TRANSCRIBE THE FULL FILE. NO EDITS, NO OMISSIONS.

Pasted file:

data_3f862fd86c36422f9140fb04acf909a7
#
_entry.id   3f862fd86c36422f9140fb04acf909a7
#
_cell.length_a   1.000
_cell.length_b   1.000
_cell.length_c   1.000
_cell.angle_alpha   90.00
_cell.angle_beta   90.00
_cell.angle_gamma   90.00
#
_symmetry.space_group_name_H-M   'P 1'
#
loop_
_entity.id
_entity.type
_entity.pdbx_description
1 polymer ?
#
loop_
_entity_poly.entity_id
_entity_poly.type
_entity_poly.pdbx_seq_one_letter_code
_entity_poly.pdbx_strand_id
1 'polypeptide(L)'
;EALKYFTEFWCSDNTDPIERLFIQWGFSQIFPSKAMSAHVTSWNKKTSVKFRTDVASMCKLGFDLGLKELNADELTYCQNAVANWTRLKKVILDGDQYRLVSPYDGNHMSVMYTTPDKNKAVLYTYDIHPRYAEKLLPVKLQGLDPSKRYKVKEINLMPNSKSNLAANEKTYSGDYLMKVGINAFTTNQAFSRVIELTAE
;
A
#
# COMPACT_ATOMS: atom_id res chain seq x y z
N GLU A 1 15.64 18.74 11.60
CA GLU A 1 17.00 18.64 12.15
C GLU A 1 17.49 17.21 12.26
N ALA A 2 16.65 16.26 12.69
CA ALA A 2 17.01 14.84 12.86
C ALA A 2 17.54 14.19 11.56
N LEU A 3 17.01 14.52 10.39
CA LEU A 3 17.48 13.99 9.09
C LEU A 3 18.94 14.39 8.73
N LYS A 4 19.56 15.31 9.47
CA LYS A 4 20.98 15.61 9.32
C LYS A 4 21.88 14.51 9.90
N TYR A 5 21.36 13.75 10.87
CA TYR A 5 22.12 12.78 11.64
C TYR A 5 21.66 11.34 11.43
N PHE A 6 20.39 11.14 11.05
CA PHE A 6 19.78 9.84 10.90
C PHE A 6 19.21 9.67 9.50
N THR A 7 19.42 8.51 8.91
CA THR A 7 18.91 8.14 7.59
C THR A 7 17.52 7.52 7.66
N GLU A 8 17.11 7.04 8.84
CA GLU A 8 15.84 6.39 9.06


data_3f862fd86c36422f9140fb04acf909a7
#
_entry.id   3f862fd86c36422f9140fb04acf909a7
#
_cell.length_a   1.000
_cell.length_b   1.000
_cell.length_c   1.000
_cell.angle_alpha   90.00
_cell.angle_beta   90.00
_cell.angle_gamma   90.00
#
_symmetry.space_group_name_H-M   'P 1'
#
loop_
_entity.id
_entity.type
_entity.pdbx_description
1 polymer ?
#
loop_
_entity_poly.entity_id
_entity_poly.type
_entity_poly.pdbx_seq_one_letter_code
_entity_poly.pdbx_strand_id
1 'polypeptide(L)'
;EALKYFTEFWCSDNTDPIERLFIQWGFSQIFPSKAMSAHVTSWNKKTSVKFRTDVASMCKLGFDLGLKELNADELTYCQNAVANWTRLKKVILDGDQYRLVSPYDGNHMSVMYTTPDKNKAVLYTYDIHPRYAEKLLPVKLQGLDPSKRYKVKEINLMPNSKSNLAANEKTYSGDYLMKVGINAFTTNQAFSRVIELTAE
;
A
#
# COMPACT_ATOMS: atom_id res chain seq x y z
N GLU A 1 15.64 18.74 11.60
CA GLU A 1 17.00 18.64 12.15
C GLU A 1 17.49 17.21 12.26
N ALA A 2 16.65 16.26 12.69
CA ALA A 2 17.01 14.84 12.86
C ALA A 2 17.54 14.19 11.56
N LEU A 3 17.01 14.52 10.39
CA LEU A 3 17.48 13.99 9.09
C LEU A 3 18.94 14.39 8.73
N LYS A 4 19.56 15.31 9.47
CA LYS A 4 20.98 15.61 9.32
C LYS A 4 21.88 14.51 9.90
N TYR A 5 21.36 13.75 10.87
CA TYR A 5 22.12 12.78 11.64
C TYR A 5 21.66 11.34 11.43
N PHE A 6 20.39 11.14 11.05
CA PHE A 6 19.78 9.84 10.90
C PHE A 6 19.21 9.67 9.50
N THR A 7 19.42 8.51 8.91
CA THR A 7 18.91 8.14 7.59
C THR A 7 17.52 7.52 7.66
N GLU A 8 17.11 7.04 8.84
CA GLU A 8 15.84 6.39 9.06